The Standardisation of African Languages. Lafon (), at a workshop on the standardization of African languages, argued that the linguistic context of Gauteng, for example, which is multilingual, cannot be directly codified, as. This book is the first general introduction to African languages and linguistics to be published in English.
It covers The standardisation of African languages book four major language groupings (Niger-Congo, Nilo-Saharan, Afroasiatic and Khoisan), the core areas of modern theoretical linguistics (phonology, morphology, syntax), typology, sociolinguistics, comparative linguistics, and language, history and by: Eme and Mbagwu ( ) observe government policies that could encourage the use of African languages in African literature are absent.
For instance, no African language. The intended audience of this book Anyone producing a book about this mass of languages has inevit-ably to make certain choices. There are older introductions to African languages in English (Berry and GreenbergWelmersGregersen ), there are volumes that deal with some but not all African languages (BenderBendor.
The book is organized by linguistic domain or sub-ﬁeld within linguistics, and each of the chapters can be read independently. Readers can thus read selectively or read the book sequentially from cover-to-cover.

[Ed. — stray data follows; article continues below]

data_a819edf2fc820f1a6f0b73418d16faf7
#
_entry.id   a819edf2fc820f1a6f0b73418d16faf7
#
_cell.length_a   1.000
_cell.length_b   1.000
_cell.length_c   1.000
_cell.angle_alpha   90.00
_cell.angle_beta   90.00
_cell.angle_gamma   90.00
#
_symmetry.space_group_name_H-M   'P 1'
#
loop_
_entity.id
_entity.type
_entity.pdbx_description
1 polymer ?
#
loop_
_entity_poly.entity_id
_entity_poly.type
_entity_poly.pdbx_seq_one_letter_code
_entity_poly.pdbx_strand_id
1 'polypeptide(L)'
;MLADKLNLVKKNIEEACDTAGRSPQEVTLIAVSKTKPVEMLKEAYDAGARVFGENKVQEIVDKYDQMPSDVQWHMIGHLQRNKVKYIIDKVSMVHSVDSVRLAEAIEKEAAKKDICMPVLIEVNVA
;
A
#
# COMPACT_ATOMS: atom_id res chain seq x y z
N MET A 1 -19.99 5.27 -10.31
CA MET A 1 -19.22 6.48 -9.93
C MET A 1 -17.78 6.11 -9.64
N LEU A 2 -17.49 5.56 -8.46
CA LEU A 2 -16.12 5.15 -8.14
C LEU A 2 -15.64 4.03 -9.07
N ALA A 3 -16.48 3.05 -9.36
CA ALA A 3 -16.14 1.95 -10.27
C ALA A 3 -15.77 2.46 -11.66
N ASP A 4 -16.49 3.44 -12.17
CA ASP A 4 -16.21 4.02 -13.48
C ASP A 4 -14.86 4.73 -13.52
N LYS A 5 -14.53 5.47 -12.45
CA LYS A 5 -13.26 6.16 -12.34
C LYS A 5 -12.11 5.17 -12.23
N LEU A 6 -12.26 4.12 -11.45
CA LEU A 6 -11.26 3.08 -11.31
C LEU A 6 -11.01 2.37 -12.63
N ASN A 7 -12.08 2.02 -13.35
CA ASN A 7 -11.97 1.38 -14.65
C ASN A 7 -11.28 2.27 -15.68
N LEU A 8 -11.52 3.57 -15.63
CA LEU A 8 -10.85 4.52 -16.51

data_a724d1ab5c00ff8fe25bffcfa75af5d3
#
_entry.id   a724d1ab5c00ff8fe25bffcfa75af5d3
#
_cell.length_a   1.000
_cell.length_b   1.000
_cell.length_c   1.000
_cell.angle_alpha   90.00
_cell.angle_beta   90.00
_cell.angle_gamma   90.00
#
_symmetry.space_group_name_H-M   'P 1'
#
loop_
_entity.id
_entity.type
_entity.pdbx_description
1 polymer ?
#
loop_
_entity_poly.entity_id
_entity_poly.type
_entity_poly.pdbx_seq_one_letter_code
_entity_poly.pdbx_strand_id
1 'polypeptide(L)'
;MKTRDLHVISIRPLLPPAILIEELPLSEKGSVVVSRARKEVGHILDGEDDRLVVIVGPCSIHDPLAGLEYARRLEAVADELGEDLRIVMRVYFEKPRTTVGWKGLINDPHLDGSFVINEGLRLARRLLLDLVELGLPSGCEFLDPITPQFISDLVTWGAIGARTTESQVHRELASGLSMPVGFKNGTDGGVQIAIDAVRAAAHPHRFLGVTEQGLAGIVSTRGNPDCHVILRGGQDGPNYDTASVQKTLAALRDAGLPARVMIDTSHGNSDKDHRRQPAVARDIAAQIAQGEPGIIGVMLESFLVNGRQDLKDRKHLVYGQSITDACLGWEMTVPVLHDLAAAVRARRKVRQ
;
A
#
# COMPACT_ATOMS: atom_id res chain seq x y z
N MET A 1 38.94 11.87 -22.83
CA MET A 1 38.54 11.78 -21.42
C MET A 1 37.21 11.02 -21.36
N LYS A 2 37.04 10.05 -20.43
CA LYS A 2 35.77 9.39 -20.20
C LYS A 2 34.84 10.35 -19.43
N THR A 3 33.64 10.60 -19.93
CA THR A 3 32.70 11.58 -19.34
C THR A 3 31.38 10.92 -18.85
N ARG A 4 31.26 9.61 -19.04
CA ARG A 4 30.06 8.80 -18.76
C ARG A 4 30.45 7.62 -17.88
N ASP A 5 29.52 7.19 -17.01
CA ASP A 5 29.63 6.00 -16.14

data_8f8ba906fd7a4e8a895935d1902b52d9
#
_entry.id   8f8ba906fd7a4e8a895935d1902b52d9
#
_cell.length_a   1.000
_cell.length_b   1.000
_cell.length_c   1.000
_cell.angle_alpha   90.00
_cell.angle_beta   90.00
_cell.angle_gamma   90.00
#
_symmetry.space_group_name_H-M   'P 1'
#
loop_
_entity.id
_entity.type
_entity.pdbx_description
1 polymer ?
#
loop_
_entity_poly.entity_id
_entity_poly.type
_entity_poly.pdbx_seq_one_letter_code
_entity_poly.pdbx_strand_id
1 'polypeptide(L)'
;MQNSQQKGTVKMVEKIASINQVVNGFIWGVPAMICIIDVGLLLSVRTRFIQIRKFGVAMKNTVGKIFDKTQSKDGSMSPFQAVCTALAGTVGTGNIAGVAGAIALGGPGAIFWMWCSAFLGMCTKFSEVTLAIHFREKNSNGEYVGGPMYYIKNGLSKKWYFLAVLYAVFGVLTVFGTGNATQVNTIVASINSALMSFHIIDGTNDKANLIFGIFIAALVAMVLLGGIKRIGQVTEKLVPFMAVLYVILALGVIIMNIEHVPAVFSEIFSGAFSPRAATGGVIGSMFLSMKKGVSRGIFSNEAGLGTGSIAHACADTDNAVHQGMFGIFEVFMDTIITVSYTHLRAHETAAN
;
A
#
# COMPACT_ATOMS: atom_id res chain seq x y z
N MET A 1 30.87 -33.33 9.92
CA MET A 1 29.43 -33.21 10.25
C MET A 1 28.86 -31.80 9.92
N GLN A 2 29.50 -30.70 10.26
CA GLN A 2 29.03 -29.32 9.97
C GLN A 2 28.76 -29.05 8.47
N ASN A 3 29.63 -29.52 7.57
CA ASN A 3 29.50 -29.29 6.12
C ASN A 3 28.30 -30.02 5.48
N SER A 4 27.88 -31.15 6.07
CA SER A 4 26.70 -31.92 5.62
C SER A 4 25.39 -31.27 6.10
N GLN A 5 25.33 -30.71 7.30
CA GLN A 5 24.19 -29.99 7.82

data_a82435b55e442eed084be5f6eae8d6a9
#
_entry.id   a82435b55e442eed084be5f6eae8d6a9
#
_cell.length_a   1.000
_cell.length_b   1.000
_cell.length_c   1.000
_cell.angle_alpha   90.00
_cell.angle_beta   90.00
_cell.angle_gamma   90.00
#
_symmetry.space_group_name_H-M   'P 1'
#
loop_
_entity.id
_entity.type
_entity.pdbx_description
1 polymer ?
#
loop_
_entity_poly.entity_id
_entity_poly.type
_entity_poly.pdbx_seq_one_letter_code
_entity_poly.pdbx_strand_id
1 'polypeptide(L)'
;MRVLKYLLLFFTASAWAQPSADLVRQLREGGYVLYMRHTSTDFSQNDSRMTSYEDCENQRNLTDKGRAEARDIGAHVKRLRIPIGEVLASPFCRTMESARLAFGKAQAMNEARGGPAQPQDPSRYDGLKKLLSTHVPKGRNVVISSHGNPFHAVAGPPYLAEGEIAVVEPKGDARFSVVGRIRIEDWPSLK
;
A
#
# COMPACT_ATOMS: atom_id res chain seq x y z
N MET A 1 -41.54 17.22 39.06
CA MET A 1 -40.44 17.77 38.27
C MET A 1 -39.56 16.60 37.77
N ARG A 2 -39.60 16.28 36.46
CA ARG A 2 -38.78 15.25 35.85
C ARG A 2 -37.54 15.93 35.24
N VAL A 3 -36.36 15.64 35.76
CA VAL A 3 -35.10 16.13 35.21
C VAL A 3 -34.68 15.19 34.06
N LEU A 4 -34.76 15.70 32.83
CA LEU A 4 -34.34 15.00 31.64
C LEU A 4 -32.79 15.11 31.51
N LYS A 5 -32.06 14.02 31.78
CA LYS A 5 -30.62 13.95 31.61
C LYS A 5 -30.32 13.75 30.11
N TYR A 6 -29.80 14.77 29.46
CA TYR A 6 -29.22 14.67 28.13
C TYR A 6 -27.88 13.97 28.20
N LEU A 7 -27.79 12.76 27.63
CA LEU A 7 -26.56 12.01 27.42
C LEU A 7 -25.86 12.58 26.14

Instructors can use the book as a text for a course in African languages or even language. 1 day ago This edited book examines the crucial role still played by African languages in pedagogy and literatures in the 21 st century, generating insights into how they effectively serve cultural needs across the African continent and beyond.
Boldly positioning African languages as key resources in the 21 st century, chapters focus on themes such as language revolt by marginalized groups at.
Jennifer Bloomquist, editor Jennifer Bloomquist is Associate Professor of Linguistics and the coordinator of the Africana Studies Program at Gettysburg College.
Her work has been published in First Language, Journal of Pragmatics, Multilingua, and American most recent article, “The Dirty Third: Contributions of Southern Hip Hop to the Study of African American English” (with.